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June 2010
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August 2010

Travel magazine names Bangkok world's top city - BusinessWeek


Bangkok city officials say they are humbled and inspired after receiving Travel + Leisure magazine's "Top City" award, despite recent street riots that sent tourists packing.

Bangkok Gov. Sukhumbhand Paribatra told a news conference that the award offers a morale boost to the battered capital and called on political protesters to behave themselves. The recent political upheaval prompted dozens of international travel advisories and emptied hotels.


The Best & Most Practical Thing To Do If You Are Ever Arrested Abroad - Travel Blog Exchange


Whether your arrest is caused by deliberate wrongdoing, a case of mistaken identity or a stupid prank gone awry, you will be treated like any other crime suspect taken into police custody for interrogation.

In the unfortunate event that this happens abroad, how you deal with the situation will have considerable influence on how your case will turn out later. It is crucial that you handle your arrest appropriately. Any mistake committed at this time will not be easy to rectify afterward.


From source to sea: An Amazonian walk on the wild side -

The Amazon River

Ed Stafford, 34, from Leicestershire, central England, has been walking the length Amazon River since April 2, 2008, to raise awareness of the region. He began his trek at the source of the river in Peru, encountering pit vipers, electric eels, anaconda, mosquitoes and scorpions. He was joined in July 2008 by Gadiel "Cho" Sanchez Rivera. The pair are due to reach the shores of the Atlantic on August 9. During his trek Ed has blogged using a laptop and a satellite internet link. You can follow his journey on the Walking the Amazon website. Here, he describes a typical day.


Why We Camp: An Ode to the Joy and Sorrow of the Great Outdoors | BootsnAll


Alan Sherman’s ballad about life at Camp Granada was spot on. It’s all about the attitude. The unhappy camper wrote his parents about poison ivy and alligators, reporting that his bunkmate had come down with malaria. We tend to exaggerate about the out of doors. Away from home, mosquitoes are the size of humming birds. A pebble under your bedroll feels like the pea did to the princess. The weather turns arctic (or equatorial). Thunder, lightening and hail, visits from skunks, snakes and folks from the tent next door who want to recite their health record and genealogy are the things we remember. But none of this keeps us from heading for the woods.

Reasons people give for wanting to go camping seem plausible. There’s the call of nature. Thoughts of fresh air, cold mountain streams, starry nights, and the smell of pine prompt us to pack our minivans and get out of Dodge. Sights and sounds that don’t rely on cords, batteries or satellite signals are increasingly precious. Maybe we just want to prove we can go a weekend without cable.


Arizona's immigration law has little impact on Arizona's tourism


Despite the threat of widespread travel boycotts tied to the state's strict new immigration law, early results for hotels and resorts in metropolitan Phoenix show little evidence of any short-term impact.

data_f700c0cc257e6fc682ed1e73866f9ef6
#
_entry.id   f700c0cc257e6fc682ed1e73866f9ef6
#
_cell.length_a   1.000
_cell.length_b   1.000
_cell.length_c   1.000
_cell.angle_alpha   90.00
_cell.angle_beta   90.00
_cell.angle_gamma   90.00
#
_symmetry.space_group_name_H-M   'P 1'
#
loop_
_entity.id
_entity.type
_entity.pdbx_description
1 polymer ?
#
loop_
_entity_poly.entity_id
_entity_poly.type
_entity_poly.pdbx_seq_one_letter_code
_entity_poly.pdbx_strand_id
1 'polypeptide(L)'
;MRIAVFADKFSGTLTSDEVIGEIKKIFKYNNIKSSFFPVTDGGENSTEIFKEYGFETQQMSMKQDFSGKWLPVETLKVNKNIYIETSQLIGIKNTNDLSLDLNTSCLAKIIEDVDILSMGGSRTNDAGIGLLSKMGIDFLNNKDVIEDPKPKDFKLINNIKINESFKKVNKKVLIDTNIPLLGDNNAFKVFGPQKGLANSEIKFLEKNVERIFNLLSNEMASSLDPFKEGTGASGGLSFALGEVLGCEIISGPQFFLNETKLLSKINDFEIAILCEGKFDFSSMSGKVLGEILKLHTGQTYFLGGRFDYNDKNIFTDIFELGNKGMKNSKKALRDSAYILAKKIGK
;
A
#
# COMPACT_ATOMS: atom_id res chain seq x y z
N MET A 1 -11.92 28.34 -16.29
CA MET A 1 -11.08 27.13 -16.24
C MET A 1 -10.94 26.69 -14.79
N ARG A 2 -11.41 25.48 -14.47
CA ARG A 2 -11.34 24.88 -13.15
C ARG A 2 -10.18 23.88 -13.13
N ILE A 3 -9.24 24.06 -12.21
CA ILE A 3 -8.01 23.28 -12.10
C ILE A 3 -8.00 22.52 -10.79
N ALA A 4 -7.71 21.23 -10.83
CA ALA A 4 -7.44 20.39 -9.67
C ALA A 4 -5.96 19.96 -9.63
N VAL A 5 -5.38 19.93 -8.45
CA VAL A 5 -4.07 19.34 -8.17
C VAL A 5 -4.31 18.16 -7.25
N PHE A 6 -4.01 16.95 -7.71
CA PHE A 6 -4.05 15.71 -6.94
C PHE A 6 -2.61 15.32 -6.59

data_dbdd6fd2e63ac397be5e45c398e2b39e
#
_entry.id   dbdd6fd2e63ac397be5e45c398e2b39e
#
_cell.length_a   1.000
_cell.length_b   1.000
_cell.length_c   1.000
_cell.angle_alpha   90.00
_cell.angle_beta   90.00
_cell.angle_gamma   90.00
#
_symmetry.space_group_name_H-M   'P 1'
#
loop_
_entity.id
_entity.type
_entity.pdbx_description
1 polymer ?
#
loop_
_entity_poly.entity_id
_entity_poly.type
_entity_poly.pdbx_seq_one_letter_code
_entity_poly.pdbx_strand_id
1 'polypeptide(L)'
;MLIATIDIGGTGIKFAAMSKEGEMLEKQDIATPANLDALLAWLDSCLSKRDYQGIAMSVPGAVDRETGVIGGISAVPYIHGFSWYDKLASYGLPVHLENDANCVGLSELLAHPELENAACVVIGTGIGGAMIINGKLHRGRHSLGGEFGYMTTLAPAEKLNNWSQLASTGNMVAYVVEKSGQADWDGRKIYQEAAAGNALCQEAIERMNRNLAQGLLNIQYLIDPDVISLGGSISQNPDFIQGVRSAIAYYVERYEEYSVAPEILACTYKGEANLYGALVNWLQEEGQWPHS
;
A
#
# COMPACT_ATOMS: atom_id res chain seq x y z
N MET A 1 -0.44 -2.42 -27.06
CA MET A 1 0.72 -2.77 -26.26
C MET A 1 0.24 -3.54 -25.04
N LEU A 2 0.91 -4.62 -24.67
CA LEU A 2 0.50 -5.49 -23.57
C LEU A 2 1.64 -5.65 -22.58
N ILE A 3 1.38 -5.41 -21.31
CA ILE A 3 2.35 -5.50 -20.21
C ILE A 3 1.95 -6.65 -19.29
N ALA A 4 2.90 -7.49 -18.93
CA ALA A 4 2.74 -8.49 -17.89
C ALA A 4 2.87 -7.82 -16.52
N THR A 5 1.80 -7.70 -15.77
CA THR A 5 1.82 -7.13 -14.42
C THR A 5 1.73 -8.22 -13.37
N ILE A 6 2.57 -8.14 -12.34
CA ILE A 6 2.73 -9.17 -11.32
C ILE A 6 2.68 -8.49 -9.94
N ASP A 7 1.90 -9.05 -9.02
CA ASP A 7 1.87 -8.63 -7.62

Hotel occupancy was up 6.5 percent in May and 10.6 percent in June from a year earlier, outpacing national gains, according to Smith Travel Research. Average room rates were flat on an above-average increase in rooms. Revenue per available room, the most closely watched measure, rose 6.2 percent and 11 percent in May and June, respectively.


Wi-fi isn’t a hit on planes yet, and maybe it’s not about price


A recent USA Today article stated that “perhaps less than 10% of the passengers who could use Wi-Fi to log on to the Internet actually are doing so.”

The article posited that price is the factor, as many travelers don’t want to pay the fees.

But considering what travelers grumpily pay for in terms of other additional optional fees and charges – $10 and up to board earlier, $9 for a mediocre sandwich, $20 and up for an extra checked bag, I don’t think the cost is the issue.


Where Your Credit Card is Most Likely to Be Stolen - ABC


Credit Card Fraud Thieves at Hotels.  Your next hotel room might end up costing you more than you expected.

More PhotosIt turns out hotels have now surpassed restaurants for the top spot where your credit card data is most likely to be stolen, according to one firm that tracks such thefts.

Hackers are finding hotels and their booking centers prime targets. The reservation centers often have thousands of credit card numbers on file and one successful break can yield plenty of numbers for an illegal shopping spree.


Sunday Travel Sections

Some of the best from Sunday's newspaper travel sections.

NY Times: Hidden in Hungary, Treasures on the Vine

NY Times: A Swedish Island for Respite or Revelry

NY Times: Heaven Is a Slow Houseboat to Nowhere California

LA Times: Elk, crowds and the wild West in Yellowstone National Park and Cody, Wyoming

LA Times: Off of Virginia, an annual pony swim

LA Times: Beat the Las Vegas heat with summer treats

Chicago Tribune: Bike Nights bring Thursday thunder to Milwaukee

Chicago Tribune: Biking in Europe: A Bridge over Cultural Barriers

Miami Herald: Great things come in big packages Cruise Review

Oregon Live: Arizona overland trek reveals a remote wonder

USA Today: Trolley parks are a rare slice of Americana